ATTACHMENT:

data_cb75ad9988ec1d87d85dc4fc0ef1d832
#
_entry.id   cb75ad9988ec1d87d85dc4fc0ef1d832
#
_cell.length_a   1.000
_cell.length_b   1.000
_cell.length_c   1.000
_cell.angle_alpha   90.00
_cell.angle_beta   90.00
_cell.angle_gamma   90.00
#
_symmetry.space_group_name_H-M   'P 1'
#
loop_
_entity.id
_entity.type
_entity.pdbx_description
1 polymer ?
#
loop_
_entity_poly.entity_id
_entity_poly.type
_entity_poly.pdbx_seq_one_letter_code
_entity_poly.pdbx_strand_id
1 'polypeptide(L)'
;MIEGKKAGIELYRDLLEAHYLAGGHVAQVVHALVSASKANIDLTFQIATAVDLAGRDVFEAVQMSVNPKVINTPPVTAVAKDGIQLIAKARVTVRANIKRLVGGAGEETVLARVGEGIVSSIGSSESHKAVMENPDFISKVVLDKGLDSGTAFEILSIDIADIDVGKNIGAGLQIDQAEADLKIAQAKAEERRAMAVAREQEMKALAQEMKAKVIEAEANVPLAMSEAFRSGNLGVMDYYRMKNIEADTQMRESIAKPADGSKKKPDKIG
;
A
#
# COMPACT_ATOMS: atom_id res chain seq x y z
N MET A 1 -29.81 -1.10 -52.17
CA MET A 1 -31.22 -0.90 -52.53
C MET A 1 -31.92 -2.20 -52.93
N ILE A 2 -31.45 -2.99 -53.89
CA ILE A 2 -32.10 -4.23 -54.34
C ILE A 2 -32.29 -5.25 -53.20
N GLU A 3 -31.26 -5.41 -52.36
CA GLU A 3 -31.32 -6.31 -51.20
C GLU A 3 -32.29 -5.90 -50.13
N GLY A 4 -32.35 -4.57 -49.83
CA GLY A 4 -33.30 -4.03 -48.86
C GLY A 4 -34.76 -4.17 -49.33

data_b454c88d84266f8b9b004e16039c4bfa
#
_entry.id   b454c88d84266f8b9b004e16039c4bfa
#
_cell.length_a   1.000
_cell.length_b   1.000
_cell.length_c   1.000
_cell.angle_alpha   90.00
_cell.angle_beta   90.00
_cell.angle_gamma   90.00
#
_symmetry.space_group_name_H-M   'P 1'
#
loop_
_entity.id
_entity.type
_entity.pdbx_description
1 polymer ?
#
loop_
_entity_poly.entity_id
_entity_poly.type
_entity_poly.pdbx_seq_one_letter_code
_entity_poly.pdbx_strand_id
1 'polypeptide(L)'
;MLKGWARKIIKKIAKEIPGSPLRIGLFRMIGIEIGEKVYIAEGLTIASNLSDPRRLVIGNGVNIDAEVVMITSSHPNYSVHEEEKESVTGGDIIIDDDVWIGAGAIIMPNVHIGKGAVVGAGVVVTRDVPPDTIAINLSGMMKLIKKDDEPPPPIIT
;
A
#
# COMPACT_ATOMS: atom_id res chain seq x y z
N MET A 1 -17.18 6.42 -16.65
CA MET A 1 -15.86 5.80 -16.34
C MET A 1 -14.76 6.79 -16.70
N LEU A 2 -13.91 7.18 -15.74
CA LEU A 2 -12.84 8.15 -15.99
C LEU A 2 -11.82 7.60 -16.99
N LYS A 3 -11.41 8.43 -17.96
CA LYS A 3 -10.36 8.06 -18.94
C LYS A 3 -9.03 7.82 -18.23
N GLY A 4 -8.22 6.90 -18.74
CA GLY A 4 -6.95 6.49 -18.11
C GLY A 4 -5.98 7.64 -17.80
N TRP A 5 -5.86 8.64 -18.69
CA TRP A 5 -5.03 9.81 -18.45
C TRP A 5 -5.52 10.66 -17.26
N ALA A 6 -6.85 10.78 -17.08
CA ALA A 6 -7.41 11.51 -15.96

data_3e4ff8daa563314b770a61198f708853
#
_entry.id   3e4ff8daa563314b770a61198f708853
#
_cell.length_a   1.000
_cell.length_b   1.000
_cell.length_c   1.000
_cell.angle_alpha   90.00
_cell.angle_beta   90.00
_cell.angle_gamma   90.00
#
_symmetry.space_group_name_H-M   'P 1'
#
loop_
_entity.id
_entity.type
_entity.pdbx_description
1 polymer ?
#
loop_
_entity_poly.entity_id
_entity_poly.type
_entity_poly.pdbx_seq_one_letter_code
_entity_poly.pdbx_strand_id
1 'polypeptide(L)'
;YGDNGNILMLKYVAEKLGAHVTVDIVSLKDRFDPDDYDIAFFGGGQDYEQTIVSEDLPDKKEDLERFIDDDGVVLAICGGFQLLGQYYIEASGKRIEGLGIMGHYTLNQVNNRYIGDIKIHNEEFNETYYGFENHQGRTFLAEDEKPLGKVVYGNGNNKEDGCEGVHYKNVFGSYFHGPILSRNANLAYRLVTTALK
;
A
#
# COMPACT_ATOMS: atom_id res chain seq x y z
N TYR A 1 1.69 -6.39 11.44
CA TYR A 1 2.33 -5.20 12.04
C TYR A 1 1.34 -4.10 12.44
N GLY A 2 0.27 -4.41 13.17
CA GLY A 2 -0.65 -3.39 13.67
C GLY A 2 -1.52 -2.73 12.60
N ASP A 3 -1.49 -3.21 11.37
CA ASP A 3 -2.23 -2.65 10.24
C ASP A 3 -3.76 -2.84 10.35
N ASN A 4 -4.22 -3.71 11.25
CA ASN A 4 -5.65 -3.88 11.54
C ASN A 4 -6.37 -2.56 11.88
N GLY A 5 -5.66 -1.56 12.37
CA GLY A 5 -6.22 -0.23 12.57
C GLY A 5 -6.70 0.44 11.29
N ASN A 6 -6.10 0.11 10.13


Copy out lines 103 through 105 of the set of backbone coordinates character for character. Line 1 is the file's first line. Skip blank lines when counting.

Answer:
loop_
_entity.id
_entity.type